Chef: Alas, even Homer nods. Fat in US commercial whole milk is 3.25%, according to The Man (see That Wiki entry, and a few others, has a great flow chart on dairy types, processing, and fat contents. Unfortunately, it does not detail creme fraiche, for which some French URLS are handy.

jacob burton's picture

Hi Joann,

When using liquids that contain fat (like milk), treat them as a liquid percent (add them to your hydration ratio). Because they're not pure fat, the fat content contained in the dairy won't have a massive effect on the final out come.

Remember too that when adding milk to a dough, you first need to bring it to a simmer (scald), let cool, and then add. The whey protein found in milk can weaken a dough's gluten structure. Scalding the milk first essentially deactivates the weigh protein, allowing you dough to rise better.

Let me know if you have any more questions, and welcome to Stella Culinary!

Wartface's picture

Chef Burton... I found your site because someone mentioned it on the The Fresh Loft website. I clicked on your site to watch the bakers percentage video. I already had a fundalmental understanding that every percentage was based on the flour or main ingredient. 

I understand why you left out the yeast/levin from the chart. However when it comes to active dry yeast would it be safe to say .014% of the flour weight would be a normal amount to use in my recipes? I understand that less than that is still workable but it will take longer to rise and a slow rise is better for the end results, regarding taste. 

Also... Would you say that my 100% hydration starter should be 40% of the flour weight for my sourdough cooks. My current recipe I use for my sourdough is: 500 grams of bread flour 200 grams of my 100% hydration starter 300 grams of water 11 grams of salt.

From the way I understand it that means I have a dough that has...  600 grams of flour = 100% 400 grams of water = 66.6% 11 grams of salt = .01833% Do you have a critic of my sourdough recipe? Is there anything I can do to improve it?

It took me a while to produce really nice loaves of sourdough bread. When i retired and bought a ceramic cooker, a Big Green Egg, and it said you could bake bread better in it than you kitchen oven. I had NEVER baked ANYTHING in 60 years but... I thought I would give it go.  Now... I am a bake-O-holic.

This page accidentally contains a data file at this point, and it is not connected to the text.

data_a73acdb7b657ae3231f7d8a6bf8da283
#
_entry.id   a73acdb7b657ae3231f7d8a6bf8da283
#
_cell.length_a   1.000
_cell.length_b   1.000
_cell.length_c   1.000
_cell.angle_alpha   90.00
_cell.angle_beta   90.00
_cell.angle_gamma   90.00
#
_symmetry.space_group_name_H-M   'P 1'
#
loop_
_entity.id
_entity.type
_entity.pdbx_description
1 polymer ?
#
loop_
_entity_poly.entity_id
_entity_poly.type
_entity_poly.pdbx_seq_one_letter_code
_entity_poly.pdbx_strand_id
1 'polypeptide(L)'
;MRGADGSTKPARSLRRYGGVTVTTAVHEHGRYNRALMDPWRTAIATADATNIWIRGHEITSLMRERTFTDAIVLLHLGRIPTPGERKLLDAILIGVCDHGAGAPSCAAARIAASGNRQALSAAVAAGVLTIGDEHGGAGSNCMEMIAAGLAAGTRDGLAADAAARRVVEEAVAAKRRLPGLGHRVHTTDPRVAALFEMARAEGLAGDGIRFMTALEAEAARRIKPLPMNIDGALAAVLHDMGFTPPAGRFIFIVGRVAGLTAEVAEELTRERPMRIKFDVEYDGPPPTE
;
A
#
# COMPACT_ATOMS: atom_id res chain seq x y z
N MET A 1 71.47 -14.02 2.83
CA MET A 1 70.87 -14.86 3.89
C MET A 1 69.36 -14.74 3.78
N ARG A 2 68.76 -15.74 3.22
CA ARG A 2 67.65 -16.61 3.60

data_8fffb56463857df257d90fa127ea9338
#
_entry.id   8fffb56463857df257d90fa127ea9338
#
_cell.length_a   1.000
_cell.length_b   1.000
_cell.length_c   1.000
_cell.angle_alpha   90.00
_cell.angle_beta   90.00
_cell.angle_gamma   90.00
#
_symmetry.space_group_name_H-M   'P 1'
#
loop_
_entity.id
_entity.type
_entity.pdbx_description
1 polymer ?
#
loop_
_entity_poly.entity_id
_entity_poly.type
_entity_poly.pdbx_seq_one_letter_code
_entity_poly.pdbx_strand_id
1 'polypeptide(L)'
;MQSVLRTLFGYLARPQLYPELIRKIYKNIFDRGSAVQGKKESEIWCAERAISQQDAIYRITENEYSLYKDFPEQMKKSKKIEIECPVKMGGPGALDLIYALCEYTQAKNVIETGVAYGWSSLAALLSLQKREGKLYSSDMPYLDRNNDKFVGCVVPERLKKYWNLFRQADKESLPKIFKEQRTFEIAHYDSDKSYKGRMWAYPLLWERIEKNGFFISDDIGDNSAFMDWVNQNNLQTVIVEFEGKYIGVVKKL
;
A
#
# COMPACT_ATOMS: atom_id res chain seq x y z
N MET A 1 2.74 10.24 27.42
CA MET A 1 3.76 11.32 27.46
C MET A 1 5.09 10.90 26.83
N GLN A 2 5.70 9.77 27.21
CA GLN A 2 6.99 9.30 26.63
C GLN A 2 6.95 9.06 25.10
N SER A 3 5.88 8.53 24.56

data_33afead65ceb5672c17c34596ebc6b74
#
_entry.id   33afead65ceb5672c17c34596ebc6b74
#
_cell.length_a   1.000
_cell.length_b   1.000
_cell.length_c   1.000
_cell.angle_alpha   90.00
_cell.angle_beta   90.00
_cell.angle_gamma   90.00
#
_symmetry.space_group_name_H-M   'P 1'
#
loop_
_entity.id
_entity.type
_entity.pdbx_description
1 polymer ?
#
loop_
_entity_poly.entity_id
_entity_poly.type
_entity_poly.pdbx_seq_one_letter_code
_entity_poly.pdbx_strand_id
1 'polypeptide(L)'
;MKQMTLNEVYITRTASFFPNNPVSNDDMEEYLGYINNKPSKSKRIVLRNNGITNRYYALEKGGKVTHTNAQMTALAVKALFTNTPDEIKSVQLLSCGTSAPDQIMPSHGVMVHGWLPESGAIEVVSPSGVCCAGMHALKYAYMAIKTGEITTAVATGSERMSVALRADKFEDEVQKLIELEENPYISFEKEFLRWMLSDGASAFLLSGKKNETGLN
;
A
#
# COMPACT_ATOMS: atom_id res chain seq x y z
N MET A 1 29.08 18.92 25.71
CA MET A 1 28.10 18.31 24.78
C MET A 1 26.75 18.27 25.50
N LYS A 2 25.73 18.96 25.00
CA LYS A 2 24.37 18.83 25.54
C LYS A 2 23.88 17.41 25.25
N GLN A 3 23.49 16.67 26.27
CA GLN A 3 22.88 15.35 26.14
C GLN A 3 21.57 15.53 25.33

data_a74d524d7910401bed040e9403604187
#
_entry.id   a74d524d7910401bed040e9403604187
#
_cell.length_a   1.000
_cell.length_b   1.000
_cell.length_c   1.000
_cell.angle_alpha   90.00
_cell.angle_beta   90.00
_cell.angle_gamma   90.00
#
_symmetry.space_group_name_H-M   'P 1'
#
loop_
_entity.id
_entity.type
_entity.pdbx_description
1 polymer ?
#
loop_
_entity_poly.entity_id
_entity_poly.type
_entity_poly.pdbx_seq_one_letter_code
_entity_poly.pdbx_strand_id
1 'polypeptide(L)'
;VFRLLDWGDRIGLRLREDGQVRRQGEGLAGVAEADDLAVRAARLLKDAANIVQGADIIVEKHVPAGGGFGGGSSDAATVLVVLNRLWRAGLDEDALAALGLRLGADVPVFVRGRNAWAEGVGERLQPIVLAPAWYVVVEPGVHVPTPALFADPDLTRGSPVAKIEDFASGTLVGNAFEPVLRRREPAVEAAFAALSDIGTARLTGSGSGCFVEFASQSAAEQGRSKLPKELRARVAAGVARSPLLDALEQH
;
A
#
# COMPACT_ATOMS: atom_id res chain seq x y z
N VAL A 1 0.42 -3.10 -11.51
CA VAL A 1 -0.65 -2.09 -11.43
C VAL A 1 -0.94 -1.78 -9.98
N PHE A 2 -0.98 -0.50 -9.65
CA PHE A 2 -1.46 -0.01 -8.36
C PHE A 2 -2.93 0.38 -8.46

Another thing... About that chart at the end of the bakers percentage video, with the list of the different breads and the percentages of ingredients, do you have an expanded list that shows other breads and what their percentages are? 

Wartface's picture

Hmmm... Sorry that all got condensed. I wrote it in proper paragraphs but when I clicked on save it got all crazy.

jacob burton's picture

Hey Wartface, welcome to Stella Culinary. I'm glad you found us.

For paragraph formatting, we use a WYSIWYG editor that's Java based. So check to see that you have Java installed and enabled in your web browser. That should fix that.

Now, to answer your questions:

I understand why you left out the yeast/levin from the chart. However when it comes to active dry yeast would it be safe to say .014% of the flour weight would be a normal amount to use in my recipes?

So based on your salt percentage that you quote in your formula, which is really 1.8% instead of .0018%, I'm not sure if you have the decimal in the wrong place here as well. To get a 2 hour bulk fermentation and 1 hour proof, you usually need about 7g of yeast per 1000g of flour, or 0.7%. 1.4%  would be 14g of yeast which would be too much for most formulations, and 0.014% would be 1.4g of yeast (per thousand grams flour), which would work, but give you a very slow rise.

Would you say that my 100% hydration starter should be 40% of the flour weight for my sourdough cooks.

Whatever works for you is fine. I usually stick to about 1/3rd of my total flour weight coming from my starter. This gives me a 2-4 hour bulk fermentation and a 1-3 hour proof. The big difference in time is based upon your environment, specifically how hot your room temperature is. Less starter will give you a slower rise and more complexity. More starter, if it's been sitting too long especially, could yield less oven spring and a denser loaf, since the acid built up in the starter will weaken the gluten strands. For more information on the ratios I use, check out this video here: